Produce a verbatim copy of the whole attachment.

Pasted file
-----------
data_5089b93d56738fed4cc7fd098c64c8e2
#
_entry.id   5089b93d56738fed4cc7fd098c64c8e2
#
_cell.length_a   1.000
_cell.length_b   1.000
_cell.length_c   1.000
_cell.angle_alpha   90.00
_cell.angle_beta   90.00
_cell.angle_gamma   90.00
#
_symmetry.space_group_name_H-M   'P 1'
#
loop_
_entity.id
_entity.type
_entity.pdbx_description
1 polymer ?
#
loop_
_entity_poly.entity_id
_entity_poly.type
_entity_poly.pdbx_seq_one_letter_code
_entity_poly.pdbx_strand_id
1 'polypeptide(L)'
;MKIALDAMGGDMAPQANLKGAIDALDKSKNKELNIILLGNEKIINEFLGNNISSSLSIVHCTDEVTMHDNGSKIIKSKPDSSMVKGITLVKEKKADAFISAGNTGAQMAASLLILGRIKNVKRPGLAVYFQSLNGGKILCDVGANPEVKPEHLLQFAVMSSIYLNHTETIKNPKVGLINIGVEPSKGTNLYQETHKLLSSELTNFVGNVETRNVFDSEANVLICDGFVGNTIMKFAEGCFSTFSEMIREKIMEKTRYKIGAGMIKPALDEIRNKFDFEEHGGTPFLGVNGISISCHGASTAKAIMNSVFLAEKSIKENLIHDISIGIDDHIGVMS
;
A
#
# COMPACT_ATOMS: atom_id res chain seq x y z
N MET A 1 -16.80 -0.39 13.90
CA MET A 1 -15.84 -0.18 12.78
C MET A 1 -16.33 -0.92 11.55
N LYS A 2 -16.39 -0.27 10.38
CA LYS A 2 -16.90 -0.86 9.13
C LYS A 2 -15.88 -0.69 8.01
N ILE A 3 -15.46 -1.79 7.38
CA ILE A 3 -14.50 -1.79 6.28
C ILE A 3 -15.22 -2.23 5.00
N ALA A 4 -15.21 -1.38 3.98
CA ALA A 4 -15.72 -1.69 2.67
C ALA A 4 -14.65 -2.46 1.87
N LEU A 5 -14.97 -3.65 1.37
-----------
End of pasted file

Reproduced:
data_5089b93d56738fed4cc7fd098c64c8e2
#
_entry.id   5089b93d56738fed4cc7fd098c64c8e2
#
_cell.length_a   1.000
_cell.length_b   1.000
_cell.length_c   1.000
_cell.angle_alpha   90.00
_cell.angle_beta   90.00
_cell.angle_gamma   90.00
#
_symmetry.space_group_name_H-M   'P 1'
#
loop_
_entity.id
_entity.type
_entity.pdbx_description
1 polymer ?
#
loop_
_entity_poly.entity_id
_entity_poly.type
_entity_poly.pdbx_seq_one_letter_code
_entity_poly.pdbx_strand_id
1 'polypeptide(L)'
;MKIALDAMGGDMAPQANLKGAIDALDKSKNKELNIILLGNEKIINEFLGNNISSSLSIVHCTDEVTMHDNGSKIIKSKPDSSMVKGITLVKEKKADAFISAGNTGAQMAASLLILGRIKNVKRPGLAVYFQSLNGGKILCDVGANPEVKPEHLLQFAVMSSIYLNHTETIKNPKVGLINIGVEPSKGTNLYQETHKLLSSELTNFVGNVETRNVFDSEANVLICDGFVGNTIMKFAEGCFSTFSEMIREKIMEKTRYKIGAGMIKPALDEIRNKFDFEEHGGTPFLGVNGISISCHGASTAKAIMNSVFLAEKSIKENLIHDISIGIDDHIGVMS
;
A
#
# COMPACT_ATOMS: atom_id res chain seq x y z
N MET A 1 -16.80 -0.39 13.90
CA MET A 1 -15.84 -0.18 12.78
C MET A 1 -16.33 -0.92 11.55
N LYS A 2 -16.39 -0.27 10.38
CA LYS A 2 -16.90 -0.86 9.13
C LYS A 2 -15.88 -0.69 8.01
N ILE A 3 -15.46 -1.79 7.38
CA ILE A 3 -14.50 -1.79 6.28
C ILE A 3 -15.22 -2.23 5.00
N ALA A 4 -15.21 -1.38 3.98
CA ALA A 4 -15.72 -1.69 2.67
C ALA A 4 -14.65 -2.46 1.87
N LEU A 5 -14.97 -3.65 1.37